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J Mem Lang. 2009 Feb;60(2):252.

Onsets and codas in 1.5-year-olds' word recognition.

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Department of Psychology, University of Pennsylvania, 3401 Walnut St. 302C, Philadelphia, PA 19104.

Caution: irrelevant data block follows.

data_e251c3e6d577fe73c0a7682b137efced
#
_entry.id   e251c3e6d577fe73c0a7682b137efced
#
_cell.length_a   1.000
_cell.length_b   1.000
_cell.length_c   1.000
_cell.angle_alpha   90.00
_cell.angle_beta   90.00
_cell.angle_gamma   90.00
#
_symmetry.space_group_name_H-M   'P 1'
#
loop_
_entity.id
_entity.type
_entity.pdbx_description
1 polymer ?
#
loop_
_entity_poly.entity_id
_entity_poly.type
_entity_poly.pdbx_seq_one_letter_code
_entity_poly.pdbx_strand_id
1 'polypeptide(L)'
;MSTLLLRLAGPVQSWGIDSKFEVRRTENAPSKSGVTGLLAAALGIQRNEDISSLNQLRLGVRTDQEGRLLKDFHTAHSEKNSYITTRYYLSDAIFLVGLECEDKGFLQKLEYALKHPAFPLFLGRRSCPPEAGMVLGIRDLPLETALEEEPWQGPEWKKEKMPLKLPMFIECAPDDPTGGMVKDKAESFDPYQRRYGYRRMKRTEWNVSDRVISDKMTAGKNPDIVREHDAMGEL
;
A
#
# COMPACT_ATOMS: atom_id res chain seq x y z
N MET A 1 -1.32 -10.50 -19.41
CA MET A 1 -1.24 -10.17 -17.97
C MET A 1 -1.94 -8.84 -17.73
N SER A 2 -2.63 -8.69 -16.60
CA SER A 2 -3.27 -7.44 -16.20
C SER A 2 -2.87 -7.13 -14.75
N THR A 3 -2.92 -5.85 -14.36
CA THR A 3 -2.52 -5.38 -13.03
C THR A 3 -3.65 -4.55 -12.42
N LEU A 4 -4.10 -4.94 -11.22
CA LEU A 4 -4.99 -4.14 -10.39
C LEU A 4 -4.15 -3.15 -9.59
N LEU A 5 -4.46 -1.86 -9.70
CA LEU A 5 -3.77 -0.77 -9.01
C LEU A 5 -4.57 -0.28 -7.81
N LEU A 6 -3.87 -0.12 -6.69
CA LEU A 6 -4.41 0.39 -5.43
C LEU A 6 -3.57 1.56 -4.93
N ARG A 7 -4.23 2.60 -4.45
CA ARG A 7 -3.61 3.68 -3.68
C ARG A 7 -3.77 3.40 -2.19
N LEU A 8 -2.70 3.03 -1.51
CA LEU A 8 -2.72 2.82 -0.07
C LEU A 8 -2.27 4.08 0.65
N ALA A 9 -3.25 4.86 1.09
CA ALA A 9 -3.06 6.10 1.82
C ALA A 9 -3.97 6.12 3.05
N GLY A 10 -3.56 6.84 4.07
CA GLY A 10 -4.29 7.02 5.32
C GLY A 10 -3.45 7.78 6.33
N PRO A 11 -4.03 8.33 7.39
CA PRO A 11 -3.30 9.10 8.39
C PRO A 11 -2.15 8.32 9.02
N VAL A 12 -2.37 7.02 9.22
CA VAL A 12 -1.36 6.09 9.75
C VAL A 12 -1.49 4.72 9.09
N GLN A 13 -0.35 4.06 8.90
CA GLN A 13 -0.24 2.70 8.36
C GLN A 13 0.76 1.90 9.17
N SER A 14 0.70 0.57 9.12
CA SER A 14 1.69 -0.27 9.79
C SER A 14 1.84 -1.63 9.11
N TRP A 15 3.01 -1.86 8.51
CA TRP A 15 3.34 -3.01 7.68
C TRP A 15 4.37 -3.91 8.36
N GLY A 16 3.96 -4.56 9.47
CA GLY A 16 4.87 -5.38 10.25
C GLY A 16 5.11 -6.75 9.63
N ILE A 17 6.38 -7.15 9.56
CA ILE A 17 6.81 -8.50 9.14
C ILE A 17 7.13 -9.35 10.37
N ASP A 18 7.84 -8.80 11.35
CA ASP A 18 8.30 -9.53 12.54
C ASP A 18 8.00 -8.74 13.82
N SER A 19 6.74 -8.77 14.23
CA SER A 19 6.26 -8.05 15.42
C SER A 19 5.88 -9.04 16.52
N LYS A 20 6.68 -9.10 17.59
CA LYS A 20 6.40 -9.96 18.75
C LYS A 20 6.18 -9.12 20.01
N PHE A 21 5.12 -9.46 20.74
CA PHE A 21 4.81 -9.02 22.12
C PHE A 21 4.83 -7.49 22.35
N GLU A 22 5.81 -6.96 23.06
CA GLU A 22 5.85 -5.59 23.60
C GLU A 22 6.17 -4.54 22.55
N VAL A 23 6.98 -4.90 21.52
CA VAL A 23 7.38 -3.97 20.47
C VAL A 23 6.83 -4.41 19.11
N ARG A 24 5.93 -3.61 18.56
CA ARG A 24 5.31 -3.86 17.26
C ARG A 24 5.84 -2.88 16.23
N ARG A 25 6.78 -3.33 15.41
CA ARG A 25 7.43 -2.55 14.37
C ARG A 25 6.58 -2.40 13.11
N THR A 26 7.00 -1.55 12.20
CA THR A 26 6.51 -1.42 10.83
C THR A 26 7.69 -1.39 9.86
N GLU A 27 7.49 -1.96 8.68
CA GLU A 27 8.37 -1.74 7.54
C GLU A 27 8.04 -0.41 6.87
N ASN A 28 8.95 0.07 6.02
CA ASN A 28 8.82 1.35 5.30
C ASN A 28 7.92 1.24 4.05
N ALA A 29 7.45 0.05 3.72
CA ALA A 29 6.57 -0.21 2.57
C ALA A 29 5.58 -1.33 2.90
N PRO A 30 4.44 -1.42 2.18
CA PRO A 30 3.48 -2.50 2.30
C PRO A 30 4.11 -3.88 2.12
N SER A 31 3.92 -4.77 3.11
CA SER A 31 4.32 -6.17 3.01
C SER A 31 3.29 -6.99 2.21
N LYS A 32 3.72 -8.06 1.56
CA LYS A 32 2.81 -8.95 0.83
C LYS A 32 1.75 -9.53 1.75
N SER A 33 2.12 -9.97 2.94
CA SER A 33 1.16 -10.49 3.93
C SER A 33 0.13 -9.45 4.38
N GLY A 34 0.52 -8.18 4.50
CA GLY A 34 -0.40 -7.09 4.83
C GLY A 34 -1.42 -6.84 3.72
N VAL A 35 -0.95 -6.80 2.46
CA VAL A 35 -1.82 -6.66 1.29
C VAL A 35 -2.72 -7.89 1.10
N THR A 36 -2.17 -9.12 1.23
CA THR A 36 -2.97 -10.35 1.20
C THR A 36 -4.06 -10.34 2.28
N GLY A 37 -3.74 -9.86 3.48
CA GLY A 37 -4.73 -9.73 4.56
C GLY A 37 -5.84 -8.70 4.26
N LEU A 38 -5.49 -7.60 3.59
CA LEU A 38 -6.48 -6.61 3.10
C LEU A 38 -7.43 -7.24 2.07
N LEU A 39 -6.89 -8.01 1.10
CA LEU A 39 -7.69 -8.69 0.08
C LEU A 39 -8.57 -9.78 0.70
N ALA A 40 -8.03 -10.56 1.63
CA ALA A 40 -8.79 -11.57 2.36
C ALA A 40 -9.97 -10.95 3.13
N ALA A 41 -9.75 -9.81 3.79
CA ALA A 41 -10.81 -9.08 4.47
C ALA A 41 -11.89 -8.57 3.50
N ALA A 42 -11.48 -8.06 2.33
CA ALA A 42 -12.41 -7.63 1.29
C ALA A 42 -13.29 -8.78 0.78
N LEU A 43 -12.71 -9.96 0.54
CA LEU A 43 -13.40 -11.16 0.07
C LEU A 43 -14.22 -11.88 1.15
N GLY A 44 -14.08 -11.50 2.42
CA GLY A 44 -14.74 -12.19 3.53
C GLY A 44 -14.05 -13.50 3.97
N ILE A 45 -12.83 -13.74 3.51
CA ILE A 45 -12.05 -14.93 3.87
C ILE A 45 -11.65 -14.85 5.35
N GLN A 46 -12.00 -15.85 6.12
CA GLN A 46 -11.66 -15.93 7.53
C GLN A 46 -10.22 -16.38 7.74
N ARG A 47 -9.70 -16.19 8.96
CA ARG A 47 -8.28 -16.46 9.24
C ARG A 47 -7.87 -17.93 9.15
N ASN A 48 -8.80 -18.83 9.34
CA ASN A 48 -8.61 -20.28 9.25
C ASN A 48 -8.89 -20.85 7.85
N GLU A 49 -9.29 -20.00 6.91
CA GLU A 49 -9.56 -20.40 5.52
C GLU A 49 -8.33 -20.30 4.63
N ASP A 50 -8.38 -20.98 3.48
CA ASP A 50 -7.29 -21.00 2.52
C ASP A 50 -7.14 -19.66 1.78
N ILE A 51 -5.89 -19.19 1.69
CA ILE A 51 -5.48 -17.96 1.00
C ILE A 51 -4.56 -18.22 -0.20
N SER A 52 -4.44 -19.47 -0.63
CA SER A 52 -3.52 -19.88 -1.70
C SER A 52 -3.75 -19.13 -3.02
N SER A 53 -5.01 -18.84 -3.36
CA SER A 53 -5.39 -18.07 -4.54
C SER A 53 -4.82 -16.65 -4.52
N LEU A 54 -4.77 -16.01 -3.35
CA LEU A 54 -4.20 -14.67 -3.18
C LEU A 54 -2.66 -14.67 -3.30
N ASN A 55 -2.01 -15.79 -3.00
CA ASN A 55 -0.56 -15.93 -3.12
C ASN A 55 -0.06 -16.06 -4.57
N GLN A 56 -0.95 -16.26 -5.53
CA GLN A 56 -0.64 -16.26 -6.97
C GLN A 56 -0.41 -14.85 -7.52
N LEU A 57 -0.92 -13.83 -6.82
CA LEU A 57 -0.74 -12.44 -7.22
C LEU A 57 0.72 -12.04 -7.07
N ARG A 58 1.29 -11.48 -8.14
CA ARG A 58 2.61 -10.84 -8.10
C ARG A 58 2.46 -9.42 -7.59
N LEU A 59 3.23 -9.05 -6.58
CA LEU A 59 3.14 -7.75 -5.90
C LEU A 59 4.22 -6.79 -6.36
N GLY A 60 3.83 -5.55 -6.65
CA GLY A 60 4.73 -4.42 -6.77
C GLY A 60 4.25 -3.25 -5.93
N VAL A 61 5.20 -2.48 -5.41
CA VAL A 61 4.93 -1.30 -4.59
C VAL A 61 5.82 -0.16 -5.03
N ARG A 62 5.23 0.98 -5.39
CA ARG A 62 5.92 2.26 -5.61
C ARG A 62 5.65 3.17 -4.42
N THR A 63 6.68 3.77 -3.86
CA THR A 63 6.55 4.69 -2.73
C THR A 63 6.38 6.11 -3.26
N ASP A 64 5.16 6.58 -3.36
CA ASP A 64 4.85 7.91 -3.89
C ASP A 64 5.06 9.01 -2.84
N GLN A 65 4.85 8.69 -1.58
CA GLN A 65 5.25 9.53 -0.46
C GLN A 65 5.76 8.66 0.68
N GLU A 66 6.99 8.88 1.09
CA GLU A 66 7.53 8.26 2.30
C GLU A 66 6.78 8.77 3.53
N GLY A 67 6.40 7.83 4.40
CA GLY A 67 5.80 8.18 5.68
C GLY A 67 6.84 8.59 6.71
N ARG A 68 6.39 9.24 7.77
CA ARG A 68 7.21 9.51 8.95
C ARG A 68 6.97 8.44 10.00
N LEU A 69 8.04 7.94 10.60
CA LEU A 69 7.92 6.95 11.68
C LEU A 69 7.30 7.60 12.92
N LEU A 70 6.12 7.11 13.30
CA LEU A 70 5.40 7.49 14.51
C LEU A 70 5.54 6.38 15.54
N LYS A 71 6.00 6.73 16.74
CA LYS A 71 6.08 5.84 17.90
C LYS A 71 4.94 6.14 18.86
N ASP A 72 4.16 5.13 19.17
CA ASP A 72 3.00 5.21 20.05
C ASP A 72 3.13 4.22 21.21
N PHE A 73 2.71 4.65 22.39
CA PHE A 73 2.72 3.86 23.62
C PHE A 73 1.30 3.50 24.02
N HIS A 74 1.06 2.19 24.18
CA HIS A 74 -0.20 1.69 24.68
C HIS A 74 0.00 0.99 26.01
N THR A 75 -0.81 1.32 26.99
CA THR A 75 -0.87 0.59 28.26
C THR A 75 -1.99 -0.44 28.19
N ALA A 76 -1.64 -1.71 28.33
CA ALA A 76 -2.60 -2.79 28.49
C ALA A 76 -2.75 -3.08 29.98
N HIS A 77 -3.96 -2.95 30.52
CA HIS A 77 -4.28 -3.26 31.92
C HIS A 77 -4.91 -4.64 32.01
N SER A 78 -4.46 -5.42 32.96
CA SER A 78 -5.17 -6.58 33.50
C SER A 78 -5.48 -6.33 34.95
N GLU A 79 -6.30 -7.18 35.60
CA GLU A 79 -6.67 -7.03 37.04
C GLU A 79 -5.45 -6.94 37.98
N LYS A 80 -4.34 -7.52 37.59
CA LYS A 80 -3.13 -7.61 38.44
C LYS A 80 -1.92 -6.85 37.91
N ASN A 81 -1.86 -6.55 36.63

Previous tests of toddlers' phonological knowledge of familiar words using word recognition tasks have examined syllable onsets but not word-final consonants (codas). However, there are good reasons to suppose that children's knowledge of coda consonants might be less complete than their knowledge of onset consonants. To test this hypothesis, the present study examined 14- to 21-month-old children's knowledge of the phonological forms of familiar words by measuring their comprehension of correctly-pronounced and mispronounced instances of those words using a visual fixation task. Mispronunciations substituted onset or coda consonants. Adults were tested in the same task for comparison with children. Children and adults fixated named targets more upon hearing correct pronunciations than upon hearing mispronunciations, whether those mispronunciations involved the word's initial or final consonant. In addition, detailed analysis of the timing of adults' and children's eye movements provided clear evidence for incremental interpretation of the speech signal. Children's responses were slower and less accurate overall, but children and adults showed nearly identical temporal effects of the placement of phonological substitutions. The results demonstrate accurate encoding of consonants even in words children cannot yet say.

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